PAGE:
When I first read In the Cut, I was swept up in its surface pleasures: the protagonist, Franny moves through seedy parts of New York City, but there’s a dark wonder to every scene; the poetry posted on the subway forms the backdrop to her story, as if it were placed there especially for her. As a teacher and writer, she rolls words on her tongue, obsessing over etymology, even dividing words into ‘good’ and ‘bad’. It’s a wonderful world in which to immerse yourself. All of Franny’s experiences – ...more
Nov 26, 2009 Anne rated it really liked it  ·  review of another edition
I liked her voice. A lot. But I'm still trying to figure out how this story is different from all the crap that lets rip with a strong female character, who has a dark sense of humor/fantasy that can't quite fight loneliness, a wide circle of friends across all kinds of tracks, and Lucite heels. And ends up dead after using "bad judgement," aka too much (intellectual) curiosity. This one @ the hands of a particularly fetishised Puerto Rican cop. "Mr. Goodbar" comes to mind, tho it was more since ...more
Dec 07, 2009 Trish rated it did not like it  ·  review of another edition
Shelves: books-i-hated
This review has been hidden because it contains spoilers. To view it, click here.
Aug 17, 2010 Lowrha rated it really liked it  ·  review of another edition
It took a long, frustrating Chinatown bus ride for the first few chapters of this book to grasp my attention, but I'm glad it was the one I had with me. Moore suspends a dreamy, transitional mood that mesmerizes me. Her comments on the similarity between memories and dreams stick with me and help define what I mean--I feel parts of the story could have been from a book I read or a dream I had. I'm partial to books with writer protagonists, and the scattered notes on words throughout the book are ...more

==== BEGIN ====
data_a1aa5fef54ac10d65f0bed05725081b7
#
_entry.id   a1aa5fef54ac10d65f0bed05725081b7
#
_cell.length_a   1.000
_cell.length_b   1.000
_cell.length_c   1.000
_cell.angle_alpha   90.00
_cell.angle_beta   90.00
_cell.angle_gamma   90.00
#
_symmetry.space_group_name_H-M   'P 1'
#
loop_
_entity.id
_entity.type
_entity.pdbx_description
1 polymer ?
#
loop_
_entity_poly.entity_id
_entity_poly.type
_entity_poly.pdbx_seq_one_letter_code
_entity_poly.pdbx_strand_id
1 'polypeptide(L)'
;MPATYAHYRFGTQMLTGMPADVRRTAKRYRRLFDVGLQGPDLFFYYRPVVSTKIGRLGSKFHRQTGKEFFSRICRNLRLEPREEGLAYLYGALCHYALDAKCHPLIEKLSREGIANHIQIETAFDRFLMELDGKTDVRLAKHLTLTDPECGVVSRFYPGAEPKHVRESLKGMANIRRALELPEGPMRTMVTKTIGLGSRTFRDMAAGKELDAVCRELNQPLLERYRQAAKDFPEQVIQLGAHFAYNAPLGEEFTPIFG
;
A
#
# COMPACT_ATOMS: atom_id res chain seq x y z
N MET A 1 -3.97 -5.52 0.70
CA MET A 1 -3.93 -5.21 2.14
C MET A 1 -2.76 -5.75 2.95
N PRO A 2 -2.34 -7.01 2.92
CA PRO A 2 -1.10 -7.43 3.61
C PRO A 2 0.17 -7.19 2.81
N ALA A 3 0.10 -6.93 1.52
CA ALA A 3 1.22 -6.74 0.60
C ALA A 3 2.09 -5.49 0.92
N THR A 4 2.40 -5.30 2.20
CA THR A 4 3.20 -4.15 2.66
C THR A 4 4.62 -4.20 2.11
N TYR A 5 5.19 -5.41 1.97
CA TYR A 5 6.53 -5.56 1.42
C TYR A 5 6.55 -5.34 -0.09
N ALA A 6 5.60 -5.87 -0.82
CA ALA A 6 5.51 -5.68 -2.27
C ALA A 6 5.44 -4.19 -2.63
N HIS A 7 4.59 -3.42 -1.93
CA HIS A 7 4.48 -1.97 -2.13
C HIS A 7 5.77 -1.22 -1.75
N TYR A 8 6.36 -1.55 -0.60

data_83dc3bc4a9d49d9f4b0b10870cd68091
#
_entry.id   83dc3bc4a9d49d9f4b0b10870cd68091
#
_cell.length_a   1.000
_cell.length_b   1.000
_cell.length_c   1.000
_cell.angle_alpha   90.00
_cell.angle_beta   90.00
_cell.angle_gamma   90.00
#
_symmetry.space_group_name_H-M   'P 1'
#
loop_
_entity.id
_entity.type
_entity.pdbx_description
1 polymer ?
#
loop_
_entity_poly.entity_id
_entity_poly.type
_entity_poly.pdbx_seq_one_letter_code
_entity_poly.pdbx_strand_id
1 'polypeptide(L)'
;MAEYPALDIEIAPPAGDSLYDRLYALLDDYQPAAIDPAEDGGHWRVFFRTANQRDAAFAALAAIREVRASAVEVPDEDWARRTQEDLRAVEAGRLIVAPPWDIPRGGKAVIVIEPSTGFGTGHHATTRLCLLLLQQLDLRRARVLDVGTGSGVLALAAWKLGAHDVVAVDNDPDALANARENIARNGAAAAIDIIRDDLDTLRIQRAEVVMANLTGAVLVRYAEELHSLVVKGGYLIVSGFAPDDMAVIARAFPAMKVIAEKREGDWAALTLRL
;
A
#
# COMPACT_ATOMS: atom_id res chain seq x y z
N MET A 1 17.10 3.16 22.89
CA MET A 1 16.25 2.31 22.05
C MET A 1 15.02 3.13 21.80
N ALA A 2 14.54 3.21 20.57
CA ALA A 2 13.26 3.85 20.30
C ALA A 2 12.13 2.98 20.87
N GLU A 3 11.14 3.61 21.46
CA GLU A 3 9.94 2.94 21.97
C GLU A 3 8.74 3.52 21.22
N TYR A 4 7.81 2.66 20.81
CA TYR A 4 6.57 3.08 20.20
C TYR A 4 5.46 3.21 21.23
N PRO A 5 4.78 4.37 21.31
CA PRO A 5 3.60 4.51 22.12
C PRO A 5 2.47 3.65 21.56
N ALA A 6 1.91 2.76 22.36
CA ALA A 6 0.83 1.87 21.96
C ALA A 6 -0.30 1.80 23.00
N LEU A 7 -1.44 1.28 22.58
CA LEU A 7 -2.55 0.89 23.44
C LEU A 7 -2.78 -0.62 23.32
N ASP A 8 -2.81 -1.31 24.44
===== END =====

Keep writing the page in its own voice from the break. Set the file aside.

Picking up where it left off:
In the Cut was made into a movie just a scant few years ago by artsy feminist director Jane Campion, with Meg Ryan the all-American girl trying to pull the mid-life star comeback and the sexy image-changing turn (with Oscar-bait glum acting chops and the requisite nudity) in the role of the language scholar and teacher who succumbs to the pull of the seamy side of NYC. Shades of Looking for Mr. Goodbar, perhaps.

The book, in a nutshell, is about a divorced English teacher in New York, (Frannie in
switterbug (Betsey)
The ethereal writing of Moore reminds me of a female James Salter--a purposeful detachment that conveys the protagonist's (Frannie's) detachment from her own life. Startling ironies hint at Frannie's personal tragedies--accumulated and melancholied--heaped in a corner of her heart and cresting to bleed out onto the pages. It is this prose that creates a vivid depth of feeling and a taut, fresh, exciting rigor of momentum.
Frannie is a scholarly woman--a linguist and a Creative Writing professor
Dec 16, 2011 Vanessa rated it really liked it  ·  review of another edition
Shelves: read-in-2011
I picked this book up out of sheer perversity. Since this is billed as an erotic thriller, I should probably elaborate. Come closer, won't you?

So, the movie they made of this book. It has a good pedigree: interesting actors like Mark Ruffalo and Jennifer Jason Leigh star (also starring but not very interesting is Meg Ryan) and Jane Campion directs. It's terrible. It's ludicrous. It is compellingly watchable in its awfulness like a grittily rendered "Showgirls." It's been airing on the cable late
Christina Rau
Nov 13, 2015 Christina Rau rated it liked it  ·  review of another edition
Shelves: novels
I thought that In The Cut was going to be about boxing.

In The Cut by Susanna Moore is an erotic thriller. It does not involve a boxer of any kind, not even canine.

I was not expecting the main character to be a Creative Writing college professor who has an affinity for street slang. I was not expecting a very detailed description of a blow job in the first few pages. I was not expecting a very detailed description of bloody dismemberment anywhere in the book. Between sex and violence came storyli
Some books while a good read lack a certain something I couldn't even begin to say what it is that In The Cut is missing but it in my opinion lacks a je ne sais qua.

Having said that I still enjoyed this book. It's sad lonely and despite the protagonists brains and all she had going for her she seemed so lonely. Lost trying to fill a void that she didn't even know was there.

I skipped a couple pages and it didn't make any difference. For a short read it packs a lot in and while there is a lot of
Alistair Cross
Nov 22, 2012 Alistair Cross rated it really liked it  ·  review of another edition
I read this book in one sitting (just now, actually) so that must mean I liked it. It's strange though. That's not a bad thing, really, it just isn't quite like anything I've ever read before, and I can't quite figure out what to think of it yet.